By Isabelle Charmantier

Bicosoeca growing on Asterionella
Ah, the snowflake: symbol of short winter days, crisp frosty mornings, Carol singing under the stars and the Christmas season.

However, this is not a snowflake. It is a photograph of the mass development of the flagellate protozoan Bicosoeca on Asterionella. Asterionella is a genus of pennate freshwater diatoms, which are frequently found in star-shaped colonies of individuals, and therefore look remarkably like snowflakes. Diatoms are a major group of algae, and when we think of algae, we often think of seaweeds, algal blooms, and the slimy, slippery plants that render walking in a stream in our bare feet treacherous.

And are algae plants anyway? There are some algal species that can act both as plants and as animals at the same time.

Algae can be quite beautiful, especially seen up close through a microscope. The Victorians certainly thought so and collected algae, pressed on herbarium sheets, and under slides. Victorian microscopists created artful arrangements of diatoms that were sold as miniature curiosities, beautiful patterns invisible to the naked eye that would come to life under a microscope. Today, Klaus Kemp is the only living practitioner of that singular art form, which displays nature in a structured and ordered way.

Another snowflake? Klaus Kemp, Diatoms, 1995, Freshwater Biological Association
By contrast, Hilda Canter-Lund captured the quintessential beauty of algae in its natural state. Canter-Lund (1922-2007) worked at the Freshwater Biological Association on the shores of Windermere, and studied fungal parasites, especially Chytrids. In 1949, she married fellow scientist and algologist John Lund who also worked at the FBA. Algae were the hosts for Hilda’s organisms, and the Lunds therefore worked together on Asterionella formosa and other diatoms which dominated the spring phytoplankton of Windermere.

Hilda Canter-Lund, Asterionella, 1995, Freshwater Biological Association,
Hilda Canter-Lund is best known for her remarkable photographs of freshwater algae, which bring out the underappreciated but astonishing diversity and beauty of form to be found in these organisms. In 1995, a collection of these photographs was published in a book entitled Freshwater Algae. Their microscopic world explored, with a text written by her husband. (Editor’s note – this book got a rave review when published but the only new copies I can find for sale are priced at £999.10 plus 2.80 P&P but second hand it’s a mere £150! – 2018 update – ebay now has copies for £99.99)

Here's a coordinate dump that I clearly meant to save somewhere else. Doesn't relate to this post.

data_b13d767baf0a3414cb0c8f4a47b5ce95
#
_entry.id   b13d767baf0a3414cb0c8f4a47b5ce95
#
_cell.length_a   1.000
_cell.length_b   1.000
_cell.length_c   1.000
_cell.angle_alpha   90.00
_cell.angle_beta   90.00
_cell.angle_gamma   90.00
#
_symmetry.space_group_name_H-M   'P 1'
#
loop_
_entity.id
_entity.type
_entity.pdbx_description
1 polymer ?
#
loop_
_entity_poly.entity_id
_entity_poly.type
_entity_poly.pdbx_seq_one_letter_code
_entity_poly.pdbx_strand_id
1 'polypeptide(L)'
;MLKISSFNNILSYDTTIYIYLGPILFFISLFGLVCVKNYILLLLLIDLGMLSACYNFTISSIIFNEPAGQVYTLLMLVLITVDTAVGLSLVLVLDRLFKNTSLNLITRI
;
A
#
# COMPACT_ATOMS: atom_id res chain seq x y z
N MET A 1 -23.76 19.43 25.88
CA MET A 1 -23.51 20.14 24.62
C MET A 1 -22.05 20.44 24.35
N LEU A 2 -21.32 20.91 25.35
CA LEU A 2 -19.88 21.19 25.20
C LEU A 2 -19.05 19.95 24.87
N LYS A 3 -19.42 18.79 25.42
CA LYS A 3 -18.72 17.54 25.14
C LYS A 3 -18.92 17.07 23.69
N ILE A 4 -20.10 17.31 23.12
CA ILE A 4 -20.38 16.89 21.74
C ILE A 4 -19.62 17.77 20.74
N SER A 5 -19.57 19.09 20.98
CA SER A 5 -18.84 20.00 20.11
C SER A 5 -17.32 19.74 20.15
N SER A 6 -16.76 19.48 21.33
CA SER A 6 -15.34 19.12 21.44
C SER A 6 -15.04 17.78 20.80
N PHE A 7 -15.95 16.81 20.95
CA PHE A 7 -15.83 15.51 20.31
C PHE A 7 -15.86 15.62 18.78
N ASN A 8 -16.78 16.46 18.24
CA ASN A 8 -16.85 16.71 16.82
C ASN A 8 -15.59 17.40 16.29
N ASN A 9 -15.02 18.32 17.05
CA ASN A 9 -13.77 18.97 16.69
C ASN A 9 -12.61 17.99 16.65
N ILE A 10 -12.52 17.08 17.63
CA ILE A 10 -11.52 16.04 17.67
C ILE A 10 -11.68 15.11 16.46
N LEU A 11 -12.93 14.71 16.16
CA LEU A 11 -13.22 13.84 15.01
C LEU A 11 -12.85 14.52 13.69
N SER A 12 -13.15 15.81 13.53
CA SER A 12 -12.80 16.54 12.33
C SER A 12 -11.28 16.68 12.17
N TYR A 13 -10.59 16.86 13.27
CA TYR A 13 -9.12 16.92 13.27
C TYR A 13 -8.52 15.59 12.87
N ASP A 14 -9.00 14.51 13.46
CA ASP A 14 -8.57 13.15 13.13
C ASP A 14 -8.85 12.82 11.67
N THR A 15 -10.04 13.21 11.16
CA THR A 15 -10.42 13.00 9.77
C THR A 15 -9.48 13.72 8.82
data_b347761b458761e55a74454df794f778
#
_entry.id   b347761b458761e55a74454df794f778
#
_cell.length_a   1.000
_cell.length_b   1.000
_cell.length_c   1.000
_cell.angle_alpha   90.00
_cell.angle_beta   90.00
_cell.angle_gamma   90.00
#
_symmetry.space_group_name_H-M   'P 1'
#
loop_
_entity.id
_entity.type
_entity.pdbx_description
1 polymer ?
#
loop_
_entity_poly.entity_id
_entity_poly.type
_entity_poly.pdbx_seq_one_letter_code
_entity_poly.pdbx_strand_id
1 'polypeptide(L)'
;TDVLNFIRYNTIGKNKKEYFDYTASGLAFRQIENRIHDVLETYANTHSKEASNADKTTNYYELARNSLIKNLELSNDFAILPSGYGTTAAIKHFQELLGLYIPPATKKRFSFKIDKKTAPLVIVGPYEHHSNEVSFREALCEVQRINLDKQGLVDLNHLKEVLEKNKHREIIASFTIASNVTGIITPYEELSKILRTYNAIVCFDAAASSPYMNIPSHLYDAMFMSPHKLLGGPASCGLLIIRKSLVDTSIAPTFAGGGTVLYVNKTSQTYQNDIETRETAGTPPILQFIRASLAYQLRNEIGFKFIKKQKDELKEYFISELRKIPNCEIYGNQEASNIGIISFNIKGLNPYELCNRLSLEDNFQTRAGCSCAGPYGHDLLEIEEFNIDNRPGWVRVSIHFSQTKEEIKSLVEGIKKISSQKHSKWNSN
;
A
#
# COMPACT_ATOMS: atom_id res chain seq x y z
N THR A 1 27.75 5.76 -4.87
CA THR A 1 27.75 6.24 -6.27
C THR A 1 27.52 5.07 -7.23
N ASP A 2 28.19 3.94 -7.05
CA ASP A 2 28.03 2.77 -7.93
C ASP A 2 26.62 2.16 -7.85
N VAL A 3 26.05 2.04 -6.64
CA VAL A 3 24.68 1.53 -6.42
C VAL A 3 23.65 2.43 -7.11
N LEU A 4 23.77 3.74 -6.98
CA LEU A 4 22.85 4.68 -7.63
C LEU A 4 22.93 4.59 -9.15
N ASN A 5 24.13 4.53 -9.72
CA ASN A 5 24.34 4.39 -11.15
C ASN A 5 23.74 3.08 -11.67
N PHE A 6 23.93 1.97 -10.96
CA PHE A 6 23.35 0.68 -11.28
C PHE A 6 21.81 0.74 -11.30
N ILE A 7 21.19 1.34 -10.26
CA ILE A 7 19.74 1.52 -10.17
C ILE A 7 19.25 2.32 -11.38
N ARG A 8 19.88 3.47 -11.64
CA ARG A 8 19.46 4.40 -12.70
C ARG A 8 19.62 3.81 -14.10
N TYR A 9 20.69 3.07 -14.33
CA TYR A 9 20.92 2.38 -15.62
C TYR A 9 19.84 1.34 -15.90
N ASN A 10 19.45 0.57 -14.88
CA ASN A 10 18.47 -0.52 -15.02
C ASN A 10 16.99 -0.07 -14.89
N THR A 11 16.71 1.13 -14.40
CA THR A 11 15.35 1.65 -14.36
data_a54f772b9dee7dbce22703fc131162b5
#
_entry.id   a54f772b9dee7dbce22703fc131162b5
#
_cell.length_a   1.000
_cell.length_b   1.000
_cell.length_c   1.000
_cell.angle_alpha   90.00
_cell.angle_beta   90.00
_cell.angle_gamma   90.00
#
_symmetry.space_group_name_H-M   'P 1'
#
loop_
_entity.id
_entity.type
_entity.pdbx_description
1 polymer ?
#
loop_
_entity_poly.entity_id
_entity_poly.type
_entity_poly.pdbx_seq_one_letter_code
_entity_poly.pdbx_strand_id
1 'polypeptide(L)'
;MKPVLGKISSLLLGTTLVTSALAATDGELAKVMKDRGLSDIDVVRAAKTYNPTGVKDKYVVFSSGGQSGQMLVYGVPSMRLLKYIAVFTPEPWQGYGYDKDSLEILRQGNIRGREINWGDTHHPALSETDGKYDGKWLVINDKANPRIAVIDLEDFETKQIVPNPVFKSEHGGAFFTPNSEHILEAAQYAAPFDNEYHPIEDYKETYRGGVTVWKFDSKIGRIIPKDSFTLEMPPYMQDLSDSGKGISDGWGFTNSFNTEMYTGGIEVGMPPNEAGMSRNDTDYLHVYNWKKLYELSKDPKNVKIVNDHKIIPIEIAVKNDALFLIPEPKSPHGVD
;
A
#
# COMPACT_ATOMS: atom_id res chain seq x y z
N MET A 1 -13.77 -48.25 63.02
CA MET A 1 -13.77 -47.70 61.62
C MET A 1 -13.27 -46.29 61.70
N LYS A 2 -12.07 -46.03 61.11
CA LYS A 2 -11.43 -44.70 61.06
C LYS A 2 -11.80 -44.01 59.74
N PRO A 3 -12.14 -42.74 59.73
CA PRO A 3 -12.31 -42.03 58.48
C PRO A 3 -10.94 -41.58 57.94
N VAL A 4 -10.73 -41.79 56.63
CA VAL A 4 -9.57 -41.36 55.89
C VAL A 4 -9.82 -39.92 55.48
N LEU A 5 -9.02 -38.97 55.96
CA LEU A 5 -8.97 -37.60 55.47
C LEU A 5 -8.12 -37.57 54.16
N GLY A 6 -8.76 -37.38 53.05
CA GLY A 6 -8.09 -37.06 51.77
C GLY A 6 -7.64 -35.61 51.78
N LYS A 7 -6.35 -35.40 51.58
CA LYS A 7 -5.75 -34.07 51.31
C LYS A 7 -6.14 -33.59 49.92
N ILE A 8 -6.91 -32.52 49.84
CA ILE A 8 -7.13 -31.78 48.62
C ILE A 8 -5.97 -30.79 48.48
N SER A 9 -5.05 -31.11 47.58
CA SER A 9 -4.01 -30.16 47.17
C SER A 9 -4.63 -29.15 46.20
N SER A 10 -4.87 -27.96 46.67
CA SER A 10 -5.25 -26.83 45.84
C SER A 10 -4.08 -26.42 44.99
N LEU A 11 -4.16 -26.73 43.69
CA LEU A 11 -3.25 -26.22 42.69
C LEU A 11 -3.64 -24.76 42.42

Hilda Canter-Lund, Micrasterias, 1995, Freshwater Biological Association,
Her photographs continue to inspire scientists and artists: The Hilda Canter-Lund Annual Photography Award is awarded every year by the British Phycological Society in recognition of the technical ability and aesthetic quality she brought to the study of algae. Most recently, artist Christine Hurford exhibited her art inspired from drawings and photographs of algae from the Freshwater Biological Association at Wray Castle, on Windermere (see

Key facts on algae:

  • Algae are at the base of the food chain;
  • They are found in marine and freshwaters, anywhere that has moisture;
  • There are hundreds of thousands of species, new ones are continually being identified;
  • They are many different groups, such as the Bacillariophyta (diatoms) and Cyanophyta (blue greens);
  • Some forms are toxic but some are edible; some have commercial uses;
  • They range in size from single cells to massive kelps.



Canter-Lund, H. and Lund J., Freshwater Algae. Their microscopic world explored, Bristol, 1995.


Webpage links and embedded video links:

You can see a short film about Klaus Kemp and his diatom arrangements here:

Many of Hilda Canter-Lund’s photographs are available on the Freshwater Biological Association’s digital archive:

More on algae:

Isabelle Charmantier is the Information Scientist at the Freshwater Biological Association @freshwaterbio

Editor’s note: while all these organisms fall within the traditional remit of botany only some are still considered to be green plants, the others fall into the Stramenopiles (Heterokonts) and are a lineage closely related to green plants.

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